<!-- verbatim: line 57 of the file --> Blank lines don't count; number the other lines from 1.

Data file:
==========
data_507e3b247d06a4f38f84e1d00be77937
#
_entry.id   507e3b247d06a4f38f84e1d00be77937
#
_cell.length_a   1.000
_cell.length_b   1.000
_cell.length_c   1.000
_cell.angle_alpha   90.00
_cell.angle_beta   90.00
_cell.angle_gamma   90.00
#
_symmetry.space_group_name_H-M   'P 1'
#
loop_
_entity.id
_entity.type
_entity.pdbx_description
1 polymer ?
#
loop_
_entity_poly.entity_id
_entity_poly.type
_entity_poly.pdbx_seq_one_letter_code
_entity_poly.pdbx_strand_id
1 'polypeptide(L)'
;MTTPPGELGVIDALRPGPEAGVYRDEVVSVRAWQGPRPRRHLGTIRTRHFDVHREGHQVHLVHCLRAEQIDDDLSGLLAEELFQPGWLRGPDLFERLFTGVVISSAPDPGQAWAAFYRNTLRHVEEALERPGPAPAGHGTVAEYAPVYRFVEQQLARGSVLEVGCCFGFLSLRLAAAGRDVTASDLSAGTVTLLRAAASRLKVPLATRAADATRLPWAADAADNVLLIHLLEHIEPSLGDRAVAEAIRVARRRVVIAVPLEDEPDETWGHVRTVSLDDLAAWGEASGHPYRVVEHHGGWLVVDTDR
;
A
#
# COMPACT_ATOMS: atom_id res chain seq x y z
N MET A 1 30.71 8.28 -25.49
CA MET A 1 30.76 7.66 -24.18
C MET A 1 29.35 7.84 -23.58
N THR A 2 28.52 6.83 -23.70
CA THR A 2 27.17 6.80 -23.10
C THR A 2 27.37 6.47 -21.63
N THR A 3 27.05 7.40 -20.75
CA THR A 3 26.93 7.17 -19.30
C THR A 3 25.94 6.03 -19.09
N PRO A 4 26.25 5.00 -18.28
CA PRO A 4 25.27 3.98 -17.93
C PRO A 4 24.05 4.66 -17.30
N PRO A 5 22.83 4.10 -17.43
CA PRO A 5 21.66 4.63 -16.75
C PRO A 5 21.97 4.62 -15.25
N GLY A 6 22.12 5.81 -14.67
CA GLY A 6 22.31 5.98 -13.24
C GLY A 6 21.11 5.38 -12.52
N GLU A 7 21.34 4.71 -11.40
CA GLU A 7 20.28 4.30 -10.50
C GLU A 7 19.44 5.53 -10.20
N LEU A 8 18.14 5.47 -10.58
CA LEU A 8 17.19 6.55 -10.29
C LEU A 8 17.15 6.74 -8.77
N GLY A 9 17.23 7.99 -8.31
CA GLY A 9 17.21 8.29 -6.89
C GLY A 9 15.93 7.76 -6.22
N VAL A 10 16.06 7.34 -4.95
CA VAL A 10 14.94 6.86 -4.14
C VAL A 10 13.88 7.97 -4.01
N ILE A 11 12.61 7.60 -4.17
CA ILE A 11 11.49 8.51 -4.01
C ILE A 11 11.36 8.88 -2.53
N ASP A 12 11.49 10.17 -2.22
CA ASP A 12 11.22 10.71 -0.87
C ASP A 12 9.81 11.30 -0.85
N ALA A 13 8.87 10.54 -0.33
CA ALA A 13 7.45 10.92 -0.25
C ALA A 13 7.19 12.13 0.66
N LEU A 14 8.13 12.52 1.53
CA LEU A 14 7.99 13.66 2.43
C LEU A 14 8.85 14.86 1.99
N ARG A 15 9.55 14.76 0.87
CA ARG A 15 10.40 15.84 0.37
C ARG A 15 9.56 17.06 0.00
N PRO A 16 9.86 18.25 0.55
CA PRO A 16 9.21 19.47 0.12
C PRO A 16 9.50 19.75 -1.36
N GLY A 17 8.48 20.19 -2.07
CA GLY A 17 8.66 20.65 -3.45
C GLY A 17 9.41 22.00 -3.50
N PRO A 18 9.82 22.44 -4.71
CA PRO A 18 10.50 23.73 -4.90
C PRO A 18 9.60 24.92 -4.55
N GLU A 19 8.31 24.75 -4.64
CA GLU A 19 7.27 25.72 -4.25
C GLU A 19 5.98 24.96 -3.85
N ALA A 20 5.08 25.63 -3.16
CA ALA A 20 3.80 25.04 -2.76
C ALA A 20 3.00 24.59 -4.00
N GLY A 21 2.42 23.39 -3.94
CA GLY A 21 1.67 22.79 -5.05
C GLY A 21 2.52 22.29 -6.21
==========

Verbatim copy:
C GLY A 9 15.93 7.76 -6.22